The first sign Robinson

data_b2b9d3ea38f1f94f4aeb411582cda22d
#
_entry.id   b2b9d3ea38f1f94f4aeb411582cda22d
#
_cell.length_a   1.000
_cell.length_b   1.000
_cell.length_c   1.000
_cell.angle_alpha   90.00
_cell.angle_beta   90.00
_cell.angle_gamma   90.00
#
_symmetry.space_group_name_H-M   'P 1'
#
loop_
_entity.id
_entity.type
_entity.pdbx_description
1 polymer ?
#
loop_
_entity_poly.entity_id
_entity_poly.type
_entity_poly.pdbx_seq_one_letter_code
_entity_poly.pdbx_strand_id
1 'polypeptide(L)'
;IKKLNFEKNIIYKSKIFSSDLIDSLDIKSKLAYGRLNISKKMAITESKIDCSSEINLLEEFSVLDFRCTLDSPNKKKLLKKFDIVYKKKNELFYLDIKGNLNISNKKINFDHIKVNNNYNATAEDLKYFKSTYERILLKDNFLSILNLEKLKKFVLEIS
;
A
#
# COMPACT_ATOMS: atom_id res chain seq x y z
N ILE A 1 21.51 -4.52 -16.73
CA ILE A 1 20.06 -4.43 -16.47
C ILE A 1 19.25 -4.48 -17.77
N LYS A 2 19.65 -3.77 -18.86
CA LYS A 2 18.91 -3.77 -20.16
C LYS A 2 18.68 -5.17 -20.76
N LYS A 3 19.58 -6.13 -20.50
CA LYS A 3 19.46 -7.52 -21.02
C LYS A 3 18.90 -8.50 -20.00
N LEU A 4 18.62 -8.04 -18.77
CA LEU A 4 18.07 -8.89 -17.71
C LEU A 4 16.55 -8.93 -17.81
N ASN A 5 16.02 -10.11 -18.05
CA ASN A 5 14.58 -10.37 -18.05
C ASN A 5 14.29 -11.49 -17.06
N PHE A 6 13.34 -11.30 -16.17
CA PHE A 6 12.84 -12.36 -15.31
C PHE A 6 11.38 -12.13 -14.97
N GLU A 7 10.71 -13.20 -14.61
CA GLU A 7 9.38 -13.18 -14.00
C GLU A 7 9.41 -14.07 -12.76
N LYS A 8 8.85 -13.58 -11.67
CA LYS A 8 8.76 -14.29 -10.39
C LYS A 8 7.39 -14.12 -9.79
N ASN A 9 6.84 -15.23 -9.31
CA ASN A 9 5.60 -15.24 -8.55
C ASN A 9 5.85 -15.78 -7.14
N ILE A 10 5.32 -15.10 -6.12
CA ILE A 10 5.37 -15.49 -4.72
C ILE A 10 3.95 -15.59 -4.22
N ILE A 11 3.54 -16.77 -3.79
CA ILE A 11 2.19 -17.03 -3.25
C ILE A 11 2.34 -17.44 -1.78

sees of anyone else on his island is a footprint in the sand, which sends him running terrified to his dwelling. Through Robinson's reaction to the footprint, we see his ambivalence toward society. Instead of rejoicing at the possibility of rescue or of a companion, Robinson has grown to like his individual, solitary life so much that he reacts only with fear. Moreover, it is significant that the potential presence of other humans is symbolized by a footprint, a human's literal impression on the landscape. Over the course of the novel, Robinson and the Spaniards he leaves behind on the island leave a very different kind of "footprint" on the wild natural environment by cutting down trees, building dwellings, taming animals, and growing crops. The footprint can also be seen as a symbol of the human "footprint" that society and colonization leave on the untouched nature of the island—and the "New World" generally.